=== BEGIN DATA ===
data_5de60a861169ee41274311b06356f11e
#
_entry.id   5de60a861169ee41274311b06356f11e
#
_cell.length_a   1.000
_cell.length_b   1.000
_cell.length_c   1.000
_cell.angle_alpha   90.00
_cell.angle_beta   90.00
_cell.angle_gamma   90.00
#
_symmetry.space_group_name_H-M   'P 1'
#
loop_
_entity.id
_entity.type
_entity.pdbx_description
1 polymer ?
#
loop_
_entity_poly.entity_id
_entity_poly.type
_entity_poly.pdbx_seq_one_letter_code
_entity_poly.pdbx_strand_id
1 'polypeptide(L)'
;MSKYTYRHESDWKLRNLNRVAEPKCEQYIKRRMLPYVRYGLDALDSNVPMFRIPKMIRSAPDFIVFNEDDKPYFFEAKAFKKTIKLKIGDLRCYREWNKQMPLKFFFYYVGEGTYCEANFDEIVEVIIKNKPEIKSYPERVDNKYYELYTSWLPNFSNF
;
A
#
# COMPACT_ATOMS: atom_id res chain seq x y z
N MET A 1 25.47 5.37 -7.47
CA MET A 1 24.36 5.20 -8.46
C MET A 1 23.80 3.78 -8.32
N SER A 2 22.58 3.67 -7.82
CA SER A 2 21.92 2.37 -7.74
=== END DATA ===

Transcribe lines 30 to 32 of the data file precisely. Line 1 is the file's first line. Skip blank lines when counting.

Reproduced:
# COMPACT_ATOMS: atom_id res chain seq x y z
N MET A 1 25.47 5.37 -7.47
CA MET A 1 24.36 5.20 -8.46